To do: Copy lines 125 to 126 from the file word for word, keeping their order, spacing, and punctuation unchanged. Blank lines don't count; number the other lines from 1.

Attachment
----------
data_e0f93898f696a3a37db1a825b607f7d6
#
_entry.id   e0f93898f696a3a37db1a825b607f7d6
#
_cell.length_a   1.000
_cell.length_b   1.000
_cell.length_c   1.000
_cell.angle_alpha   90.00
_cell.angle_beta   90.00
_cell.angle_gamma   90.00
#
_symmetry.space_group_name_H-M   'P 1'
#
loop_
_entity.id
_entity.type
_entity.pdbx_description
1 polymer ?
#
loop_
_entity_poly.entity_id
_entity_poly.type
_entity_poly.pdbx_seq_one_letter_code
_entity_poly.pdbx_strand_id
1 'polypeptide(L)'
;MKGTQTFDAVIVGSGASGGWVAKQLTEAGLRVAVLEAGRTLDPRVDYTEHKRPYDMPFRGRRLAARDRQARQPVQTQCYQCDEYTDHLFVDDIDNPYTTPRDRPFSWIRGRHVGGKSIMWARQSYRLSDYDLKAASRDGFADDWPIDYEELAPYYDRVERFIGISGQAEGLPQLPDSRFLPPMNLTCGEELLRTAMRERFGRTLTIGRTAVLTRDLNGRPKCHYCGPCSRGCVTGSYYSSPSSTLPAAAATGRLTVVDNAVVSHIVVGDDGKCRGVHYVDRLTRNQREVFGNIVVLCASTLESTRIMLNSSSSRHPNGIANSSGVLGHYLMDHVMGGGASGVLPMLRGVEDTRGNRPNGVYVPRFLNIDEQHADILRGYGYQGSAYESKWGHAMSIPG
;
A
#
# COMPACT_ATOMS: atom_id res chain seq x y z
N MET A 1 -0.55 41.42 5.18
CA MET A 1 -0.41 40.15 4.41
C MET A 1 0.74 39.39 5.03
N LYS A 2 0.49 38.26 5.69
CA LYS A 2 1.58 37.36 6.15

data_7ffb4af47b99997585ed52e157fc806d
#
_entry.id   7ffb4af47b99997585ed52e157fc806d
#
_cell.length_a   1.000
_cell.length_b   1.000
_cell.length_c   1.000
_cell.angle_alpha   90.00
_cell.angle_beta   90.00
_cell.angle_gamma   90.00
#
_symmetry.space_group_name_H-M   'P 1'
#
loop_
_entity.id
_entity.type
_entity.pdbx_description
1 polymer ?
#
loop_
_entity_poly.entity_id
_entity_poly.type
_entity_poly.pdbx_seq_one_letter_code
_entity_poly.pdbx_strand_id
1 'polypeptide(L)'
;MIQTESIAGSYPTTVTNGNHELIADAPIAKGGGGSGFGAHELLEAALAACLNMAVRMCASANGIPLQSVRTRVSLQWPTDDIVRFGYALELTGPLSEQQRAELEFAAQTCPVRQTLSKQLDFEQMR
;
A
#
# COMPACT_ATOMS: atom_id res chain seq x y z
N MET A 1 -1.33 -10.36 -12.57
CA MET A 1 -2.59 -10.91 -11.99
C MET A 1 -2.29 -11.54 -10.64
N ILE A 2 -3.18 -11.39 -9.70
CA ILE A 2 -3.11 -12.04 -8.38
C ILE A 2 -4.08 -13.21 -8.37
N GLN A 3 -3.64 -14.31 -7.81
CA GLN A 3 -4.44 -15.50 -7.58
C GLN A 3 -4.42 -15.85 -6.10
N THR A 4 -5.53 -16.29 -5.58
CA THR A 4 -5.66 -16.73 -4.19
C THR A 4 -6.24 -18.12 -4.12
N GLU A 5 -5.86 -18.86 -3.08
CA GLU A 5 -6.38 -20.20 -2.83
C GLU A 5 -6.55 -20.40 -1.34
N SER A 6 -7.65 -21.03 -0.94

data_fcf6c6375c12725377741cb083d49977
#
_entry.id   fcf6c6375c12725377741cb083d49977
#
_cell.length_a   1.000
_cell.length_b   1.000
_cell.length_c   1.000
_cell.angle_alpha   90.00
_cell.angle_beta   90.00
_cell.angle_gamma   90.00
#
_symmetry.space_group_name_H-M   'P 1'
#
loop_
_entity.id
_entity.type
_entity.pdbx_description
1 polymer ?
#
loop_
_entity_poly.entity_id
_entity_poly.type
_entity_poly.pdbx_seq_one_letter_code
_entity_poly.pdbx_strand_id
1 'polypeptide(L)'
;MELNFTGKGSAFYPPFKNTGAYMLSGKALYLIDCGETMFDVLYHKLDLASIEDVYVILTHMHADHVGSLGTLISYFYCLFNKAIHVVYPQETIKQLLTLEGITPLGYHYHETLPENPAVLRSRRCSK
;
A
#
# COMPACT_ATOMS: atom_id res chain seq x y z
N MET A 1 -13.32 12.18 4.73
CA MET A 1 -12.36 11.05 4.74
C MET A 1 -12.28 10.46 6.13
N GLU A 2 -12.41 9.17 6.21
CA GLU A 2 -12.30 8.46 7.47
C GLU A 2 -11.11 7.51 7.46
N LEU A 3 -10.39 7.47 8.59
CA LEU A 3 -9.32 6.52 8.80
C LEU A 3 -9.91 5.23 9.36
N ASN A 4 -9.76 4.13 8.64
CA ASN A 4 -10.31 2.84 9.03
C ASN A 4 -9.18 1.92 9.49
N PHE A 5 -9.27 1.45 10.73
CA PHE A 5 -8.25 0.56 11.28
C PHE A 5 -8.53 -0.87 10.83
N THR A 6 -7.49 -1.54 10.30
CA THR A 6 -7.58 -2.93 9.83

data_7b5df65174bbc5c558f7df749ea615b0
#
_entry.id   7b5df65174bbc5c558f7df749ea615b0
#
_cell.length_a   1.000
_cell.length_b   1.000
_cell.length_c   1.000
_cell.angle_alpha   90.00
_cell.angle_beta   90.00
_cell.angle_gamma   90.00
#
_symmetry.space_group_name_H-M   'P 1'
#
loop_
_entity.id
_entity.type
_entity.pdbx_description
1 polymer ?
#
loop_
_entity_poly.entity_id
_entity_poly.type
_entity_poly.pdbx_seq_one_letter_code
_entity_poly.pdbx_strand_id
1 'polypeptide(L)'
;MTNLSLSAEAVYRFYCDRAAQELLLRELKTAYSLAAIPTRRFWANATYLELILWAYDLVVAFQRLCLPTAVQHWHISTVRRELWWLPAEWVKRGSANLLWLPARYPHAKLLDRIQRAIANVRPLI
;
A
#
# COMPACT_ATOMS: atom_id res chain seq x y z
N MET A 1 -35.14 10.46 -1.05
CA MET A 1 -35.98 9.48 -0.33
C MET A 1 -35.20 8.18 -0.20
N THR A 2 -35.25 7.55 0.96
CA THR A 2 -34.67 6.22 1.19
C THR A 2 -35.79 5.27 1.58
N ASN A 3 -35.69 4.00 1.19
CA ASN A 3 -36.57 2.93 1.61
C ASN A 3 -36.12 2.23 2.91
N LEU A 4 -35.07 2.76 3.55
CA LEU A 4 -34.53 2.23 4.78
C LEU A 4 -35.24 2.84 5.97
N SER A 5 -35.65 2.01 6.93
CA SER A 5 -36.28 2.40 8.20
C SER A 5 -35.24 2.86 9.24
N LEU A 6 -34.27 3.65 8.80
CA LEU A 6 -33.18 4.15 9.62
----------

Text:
CA PHE A 5 -8.25 0.56 11.28
C PHE A 5 -8.53 -0.87 10.83